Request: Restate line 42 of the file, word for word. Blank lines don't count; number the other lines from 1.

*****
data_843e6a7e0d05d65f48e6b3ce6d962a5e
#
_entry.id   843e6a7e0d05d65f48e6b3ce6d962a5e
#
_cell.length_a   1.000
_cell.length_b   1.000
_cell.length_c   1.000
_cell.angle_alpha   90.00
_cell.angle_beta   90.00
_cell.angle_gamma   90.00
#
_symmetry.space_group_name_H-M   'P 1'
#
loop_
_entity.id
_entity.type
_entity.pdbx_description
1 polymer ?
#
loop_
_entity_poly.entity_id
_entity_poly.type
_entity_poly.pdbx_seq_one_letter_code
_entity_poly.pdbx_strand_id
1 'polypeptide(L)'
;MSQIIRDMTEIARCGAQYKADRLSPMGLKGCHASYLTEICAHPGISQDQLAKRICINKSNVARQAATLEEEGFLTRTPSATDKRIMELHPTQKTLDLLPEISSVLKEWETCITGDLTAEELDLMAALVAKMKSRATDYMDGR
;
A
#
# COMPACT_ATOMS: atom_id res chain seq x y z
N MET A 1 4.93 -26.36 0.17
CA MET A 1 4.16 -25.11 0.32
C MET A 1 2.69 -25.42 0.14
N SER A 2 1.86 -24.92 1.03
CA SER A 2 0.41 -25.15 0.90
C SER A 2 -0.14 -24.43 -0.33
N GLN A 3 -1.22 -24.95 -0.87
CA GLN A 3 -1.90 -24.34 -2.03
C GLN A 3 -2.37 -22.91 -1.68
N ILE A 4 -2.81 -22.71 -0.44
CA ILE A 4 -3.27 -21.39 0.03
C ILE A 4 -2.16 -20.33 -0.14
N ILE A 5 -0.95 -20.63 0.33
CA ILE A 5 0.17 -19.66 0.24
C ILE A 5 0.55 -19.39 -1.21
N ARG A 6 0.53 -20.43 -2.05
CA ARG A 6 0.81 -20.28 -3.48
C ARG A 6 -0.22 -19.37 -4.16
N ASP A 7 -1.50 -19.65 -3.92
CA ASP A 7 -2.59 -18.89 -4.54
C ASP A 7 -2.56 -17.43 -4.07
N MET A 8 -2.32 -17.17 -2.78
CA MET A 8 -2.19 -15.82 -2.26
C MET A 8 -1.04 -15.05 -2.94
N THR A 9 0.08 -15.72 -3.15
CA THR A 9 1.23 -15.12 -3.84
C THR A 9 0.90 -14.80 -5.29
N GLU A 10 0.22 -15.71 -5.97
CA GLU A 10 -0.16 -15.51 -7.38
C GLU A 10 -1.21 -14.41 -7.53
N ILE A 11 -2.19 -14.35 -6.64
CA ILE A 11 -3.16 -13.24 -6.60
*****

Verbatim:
C ILE A 4 -2.16 -20.33 -0.14